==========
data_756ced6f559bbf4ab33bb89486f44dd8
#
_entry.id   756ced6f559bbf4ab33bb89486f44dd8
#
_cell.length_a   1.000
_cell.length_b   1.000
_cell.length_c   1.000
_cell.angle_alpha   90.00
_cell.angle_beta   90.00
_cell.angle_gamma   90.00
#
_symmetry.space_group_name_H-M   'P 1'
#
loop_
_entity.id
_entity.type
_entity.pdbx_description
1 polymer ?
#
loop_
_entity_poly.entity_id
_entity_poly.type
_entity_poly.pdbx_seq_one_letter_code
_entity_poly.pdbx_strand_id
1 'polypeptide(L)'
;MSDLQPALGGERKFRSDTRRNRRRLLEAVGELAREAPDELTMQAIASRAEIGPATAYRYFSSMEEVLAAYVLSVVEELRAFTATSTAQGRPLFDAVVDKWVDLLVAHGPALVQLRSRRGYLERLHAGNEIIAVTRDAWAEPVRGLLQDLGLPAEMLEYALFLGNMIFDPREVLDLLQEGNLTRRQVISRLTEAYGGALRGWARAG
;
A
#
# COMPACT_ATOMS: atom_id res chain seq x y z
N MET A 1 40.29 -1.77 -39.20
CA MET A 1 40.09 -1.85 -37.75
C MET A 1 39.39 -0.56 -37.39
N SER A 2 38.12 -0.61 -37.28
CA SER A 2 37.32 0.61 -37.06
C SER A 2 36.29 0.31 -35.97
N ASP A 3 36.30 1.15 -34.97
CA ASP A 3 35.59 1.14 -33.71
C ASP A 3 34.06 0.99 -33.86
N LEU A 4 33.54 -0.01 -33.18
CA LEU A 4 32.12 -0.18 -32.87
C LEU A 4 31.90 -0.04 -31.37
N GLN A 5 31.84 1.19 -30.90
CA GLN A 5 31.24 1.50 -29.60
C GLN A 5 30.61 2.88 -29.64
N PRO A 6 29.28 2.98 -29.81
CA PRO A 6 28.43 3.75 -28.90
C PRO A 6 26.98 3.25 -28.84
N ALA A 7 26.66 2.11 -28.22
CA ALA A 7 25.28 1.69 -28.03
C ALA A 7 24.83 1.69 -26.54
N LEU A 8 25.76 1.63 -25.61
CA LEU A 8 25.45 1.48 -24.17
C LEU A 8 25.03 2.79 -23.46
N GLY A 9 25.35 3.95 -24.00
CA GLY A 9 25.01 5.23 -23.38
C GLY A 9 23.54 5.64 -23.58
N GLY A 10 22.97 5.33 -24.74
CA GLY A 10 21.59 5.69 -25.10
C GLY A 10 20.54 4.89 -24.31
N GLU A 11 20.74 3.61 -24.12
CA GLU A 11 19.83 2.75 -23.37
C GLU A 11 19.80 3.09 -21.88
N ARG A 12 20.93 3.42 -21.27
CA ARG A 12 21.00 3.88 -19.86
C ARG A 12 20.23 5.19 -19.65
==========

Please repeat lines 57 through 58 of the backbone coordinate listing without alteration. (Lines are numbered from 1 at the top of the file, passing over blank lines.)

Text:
C GLY A 9 23.54 5.64 -23.58
N GLY A 10 22.97 5.33 -24.74